Kevin Bath

Assistant Professor
(401) 863-3147
Office Location: 
Metcalf 353

My program of research is heavily focused on understanding emotional development and how environmental or pharmacological stressors incurred early in life alter the developmental trajectory of brain centers involved in cognitive and emotional regulation.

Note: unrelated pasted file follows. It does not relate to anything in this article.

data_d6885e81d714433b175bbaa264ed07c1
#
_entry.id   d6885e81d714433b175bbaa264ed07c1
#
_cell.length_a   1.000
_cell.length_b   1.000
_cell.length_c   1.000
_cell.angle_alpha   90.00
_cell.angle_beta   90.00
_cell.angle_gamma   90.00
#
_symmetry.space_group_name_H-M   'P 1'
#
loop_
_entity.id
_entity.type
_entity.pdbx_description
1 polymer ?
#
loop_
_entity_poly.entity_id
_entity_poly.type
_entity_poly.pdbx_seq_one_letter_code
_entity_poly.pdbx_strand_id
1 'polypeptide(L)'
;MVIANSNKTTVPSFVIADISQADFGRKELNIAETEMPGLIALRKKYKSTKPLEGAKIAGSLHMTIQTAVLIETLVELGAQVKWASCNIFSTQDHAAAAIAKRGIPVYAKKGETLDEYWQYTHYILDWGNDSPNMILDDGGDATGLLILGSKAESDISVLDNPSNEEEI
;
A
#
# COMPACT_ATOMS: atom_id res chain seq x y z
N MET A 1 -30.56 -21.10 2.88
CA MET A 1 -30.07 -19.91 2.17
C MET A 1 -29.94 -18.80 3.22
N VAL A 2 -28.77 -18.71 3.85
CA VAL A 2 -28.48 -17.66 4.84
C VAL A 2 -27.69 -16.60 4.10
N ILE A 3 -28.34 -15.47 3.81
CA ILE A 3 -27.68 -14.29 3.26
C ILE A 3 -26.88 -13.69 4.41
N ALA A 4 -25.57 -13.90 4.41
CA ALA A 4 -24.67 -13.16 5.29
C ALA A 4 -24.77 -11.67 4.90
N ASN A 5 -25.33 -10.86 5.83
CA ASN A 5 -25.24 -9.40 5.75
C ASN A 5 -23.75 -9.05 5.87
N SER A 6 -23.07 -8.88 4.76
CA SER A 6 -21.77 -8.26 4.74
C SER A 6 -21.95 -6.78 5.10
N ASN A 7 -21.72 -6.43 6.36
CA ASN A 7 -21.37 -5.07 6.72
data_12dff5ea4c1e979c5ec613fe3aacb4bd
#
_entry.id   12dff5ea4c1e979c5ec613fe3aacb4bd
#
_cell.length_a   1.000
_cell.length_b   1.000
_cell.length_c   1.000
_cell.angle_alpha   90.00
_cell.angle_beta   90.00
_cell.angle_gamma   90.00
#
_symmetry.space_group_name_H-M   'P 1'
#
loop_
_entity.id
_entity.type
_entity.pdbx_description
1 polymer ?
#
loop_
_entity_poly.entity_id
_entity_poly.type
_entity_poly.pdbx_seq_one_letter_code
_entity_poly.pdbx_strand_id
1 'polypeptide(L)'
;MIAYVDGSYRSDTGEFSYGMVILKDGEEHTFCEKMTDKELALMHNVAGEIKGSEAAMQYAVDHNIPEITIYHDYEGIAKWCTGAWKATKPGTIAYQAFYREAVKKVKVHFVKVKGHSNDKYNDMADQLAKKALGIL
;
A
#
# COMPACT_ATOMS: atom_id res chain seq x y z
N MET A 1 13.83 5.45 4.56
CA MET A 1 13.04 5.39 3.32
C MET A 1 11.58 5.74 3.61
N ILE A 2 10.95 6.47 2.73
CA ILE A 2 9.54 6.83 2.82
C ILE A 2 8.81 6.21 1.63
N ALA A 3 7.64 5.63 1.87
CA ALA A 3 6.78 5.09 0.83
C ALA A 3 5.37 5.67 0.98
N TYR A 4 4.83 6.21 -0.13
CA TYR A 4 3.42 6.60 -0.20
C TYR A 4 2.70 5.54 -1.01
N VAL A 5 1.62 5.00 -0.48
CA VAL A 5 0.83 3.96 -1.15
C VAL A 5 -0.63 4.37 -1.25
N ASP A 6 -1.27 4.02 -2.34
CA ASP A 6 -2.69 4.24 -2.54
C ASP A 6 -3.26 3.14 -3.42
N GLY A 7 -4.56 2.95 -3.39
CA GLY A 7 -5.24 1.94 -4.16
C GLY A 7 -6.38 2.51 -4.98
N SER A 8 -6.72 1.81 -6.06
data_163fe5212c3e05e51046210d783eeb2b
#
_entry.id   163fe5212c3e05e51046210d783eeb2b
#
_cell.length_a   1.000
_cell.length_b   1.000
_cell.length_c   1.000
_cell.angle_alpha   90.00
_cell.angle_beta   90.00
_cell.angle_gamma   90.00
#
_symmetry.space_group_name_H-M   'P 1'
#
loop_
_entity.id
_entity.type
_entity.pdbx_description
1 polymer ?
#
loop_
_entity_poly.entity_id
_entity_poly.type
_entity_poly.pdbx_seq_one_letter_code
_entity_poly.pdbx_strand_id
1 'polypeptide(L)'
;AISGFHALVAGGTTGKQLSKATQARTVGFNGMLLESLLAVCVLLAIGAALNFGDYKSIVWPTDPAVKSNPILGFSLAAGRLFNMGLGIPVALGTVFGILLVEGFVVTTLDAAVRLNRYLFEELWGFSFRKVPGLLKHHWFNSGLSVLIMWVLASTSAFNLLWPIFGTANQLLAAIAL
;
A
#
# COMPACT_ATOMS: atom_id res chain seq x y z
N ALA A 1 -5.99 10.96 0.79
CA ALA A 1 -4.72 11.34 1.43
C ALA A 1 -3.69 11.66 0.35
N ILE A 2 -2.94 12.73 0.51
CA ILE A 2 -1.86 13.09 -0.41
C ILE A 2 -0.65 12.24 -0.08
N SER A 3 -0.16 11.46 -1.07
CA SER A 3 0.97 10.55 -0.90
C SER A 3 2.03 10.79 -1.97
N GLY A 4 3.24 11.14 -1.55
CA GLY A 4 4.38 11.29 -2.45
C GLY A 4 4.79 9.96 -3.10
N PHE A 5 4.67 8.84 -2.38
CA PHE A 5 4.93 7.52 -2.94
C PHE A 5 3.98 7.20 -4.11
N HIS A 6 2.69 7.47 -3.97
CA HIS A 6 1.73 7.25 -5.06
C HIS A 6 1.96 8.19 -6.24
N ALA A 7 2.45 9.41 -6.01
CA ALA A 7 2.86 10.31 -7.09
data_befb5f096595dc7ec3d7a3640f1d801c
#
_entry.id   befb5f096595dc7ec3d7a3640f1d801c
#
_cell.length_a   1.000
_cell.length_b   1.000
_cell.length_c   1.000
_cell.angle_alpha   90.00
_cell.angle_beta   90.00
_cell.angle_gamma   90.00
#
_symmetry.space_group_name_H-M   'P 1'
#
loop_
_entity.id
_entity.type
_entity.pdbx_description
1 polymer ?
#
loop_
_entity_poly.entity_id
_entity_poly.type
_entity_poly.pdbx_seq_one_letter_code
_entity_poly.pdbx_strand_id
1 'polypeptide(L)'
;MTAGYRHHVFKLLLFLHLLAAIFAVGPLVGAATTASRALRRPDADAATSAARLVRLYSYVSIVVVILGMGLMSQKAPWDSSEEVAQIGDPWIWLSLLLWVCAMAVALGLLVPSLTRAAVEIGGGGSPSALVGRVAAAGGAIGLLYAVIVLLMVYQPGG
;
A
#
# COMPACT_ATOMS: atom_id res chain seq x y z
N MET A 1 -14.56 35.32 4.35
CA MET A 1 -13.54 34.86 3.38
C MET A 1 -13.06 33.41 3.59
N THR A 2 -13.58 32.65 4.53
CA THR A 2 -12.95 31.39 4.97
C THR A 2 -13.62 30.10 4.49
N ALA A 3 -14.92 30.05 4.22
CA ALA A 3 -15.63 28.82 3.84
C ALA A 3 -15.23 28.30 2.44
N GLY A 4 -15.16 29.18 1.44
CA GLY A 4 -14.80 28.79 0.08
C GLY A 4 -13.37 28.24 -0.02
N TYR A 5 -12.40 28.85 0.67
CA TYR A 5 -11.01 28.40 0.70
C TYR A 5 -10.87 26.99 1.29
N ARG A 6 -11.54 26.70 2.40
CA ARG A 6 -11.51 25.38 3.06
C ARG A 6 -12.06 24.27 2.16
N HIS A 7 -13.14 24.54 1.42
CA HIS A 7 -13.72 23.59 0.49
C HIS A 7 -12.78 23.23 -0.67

My lab is focused on understanding emotional development, and the mechanisms through which early life adversity alters brain development to increase susceptibility to later emotional dysfunction. Specifically, I am interested in the role of neurotrophins in brain organization and the impact of early life psychological stress or exposure to prescription drugs on neurodevelopmental outcomes. I use mice as a model system and employ a multidisciplinary approach that relies heavily upon behavioral techniques and integrates genetic, cell & molecular, and anatomical, methods to address this important question. Furthermore, I leverage my expertise in rodent behavior to develop novel translational models of human pathology and collaborate heavily with clinical scientists to investigate the mechanistic basis of sex differences in disease susceptibility and genetic factors that serve to predispose or protect from the effects of early life stressors.